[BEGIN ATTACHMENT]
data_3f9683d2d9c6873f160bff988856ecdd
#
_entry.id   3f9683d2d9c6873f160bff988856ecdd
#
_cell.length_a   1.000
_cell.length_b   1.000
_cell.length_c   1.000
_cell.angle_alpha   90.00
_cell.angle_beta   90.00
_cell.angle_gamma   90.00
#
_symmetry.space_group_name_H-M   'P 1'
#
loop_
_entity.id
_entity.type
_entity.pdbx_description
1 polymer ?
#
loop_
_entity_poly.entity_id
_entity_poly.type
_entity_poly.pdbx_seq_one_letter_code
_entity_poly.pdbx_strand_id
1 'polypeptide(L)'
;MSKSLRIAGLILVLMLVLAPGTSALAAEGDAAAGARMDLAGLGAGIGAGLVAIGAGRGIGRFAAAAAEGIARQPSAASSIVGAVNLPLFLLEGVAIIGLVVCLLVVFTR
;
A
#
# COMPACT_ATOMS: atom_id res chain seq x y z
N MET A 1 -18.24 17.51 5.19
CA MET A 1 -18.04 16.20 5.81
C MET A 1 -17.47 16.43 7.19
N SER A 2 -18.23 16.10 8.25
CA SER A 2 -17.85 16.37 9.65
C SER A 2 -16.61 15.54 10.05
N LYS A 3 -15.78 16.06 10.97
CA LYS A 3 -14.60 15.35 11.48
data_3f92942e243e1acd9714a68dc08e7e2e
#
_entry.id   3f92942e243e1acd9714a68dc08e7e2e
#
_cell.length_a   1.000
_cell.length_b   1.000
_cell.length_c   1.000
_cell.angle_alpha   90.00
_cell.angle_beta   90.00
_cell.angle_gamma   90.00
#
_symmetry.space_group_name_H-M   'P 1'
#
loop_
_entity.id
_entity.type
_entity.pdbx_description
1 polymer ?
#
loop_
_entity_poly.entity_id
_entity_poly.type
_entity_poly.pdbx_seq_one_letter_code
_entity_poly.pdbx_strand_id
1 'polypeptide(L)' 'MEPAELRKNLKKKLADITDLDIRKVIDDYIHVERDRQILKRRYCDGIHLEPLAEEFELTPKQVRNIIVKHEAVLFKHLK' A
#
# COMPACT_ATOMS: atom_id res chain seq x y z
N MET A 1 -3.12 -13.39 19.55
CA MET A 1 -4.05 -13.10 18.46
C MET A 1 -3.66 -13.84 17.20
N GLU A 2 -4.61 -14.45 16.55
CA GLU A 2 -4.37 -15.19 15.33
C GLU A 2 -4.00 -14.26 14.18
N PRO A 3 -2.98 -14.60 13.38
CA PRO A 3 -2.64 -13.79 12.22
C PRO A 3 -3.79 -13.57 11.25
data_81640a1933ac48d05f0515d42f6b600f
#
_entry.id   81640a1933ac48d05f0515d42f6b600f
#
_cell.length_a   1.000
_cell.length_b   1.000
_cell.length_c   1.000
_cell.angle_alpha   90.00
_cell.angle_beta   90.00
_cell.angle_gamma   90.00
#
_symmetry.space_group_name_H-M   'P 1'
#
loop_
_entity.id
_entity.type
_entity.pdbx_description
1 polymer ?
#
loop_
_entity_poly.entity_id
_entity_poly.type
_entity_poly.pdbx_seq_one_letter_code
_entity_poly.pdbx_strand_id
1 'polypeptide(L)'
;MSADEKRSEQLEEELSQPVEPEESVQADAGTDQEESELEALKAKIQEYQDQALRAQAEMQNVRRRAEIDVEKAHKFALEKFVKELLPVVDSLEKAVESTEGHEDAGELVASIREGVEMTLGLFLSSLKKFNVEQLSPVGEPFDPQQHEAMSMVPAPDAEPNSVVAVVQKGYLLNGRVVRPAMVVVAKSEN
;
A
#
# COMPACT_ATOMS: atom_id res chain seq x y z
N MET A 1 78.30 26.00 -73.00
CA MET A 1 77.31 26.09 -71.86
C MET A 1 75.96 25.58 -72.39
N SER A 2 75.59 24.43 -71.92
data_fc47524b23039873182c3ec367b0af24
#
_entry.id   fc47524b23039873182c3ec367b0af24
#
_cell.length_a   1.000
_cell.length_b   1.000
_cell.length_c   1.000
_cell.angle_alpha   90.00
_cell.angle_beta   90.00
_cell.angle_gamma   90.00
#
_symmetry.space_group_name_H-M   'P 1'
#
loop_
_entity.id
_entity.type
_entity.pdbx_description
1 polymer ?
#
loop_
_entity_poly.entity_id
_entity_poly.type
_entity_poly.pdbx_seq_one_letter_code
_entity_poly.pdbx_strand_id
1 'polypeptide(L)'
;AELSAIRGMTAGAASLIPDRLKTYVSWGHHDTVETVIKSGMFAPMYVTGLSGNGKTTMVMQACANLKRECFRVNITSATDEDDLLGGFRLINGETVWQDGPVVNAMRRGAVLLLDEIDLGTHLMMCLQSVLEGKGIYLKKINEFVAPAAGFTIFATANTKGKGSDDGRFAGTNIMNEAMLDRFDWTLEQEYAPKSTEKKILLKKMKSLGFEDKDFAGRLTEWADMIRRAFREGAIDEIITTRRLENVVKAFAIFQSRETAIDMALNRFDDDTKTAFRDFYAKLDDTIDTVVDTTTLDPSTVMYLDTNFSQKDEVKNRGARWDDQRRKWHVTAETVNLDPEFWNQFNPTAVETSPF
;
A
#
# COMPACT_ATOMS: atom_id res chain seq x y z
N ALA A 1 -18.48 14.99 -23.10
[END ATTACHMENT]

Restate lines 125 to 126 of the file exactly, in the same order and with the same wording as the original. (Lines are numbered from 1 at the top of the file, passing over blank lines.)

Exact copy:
_entity.pdbx_description
1 polymer ?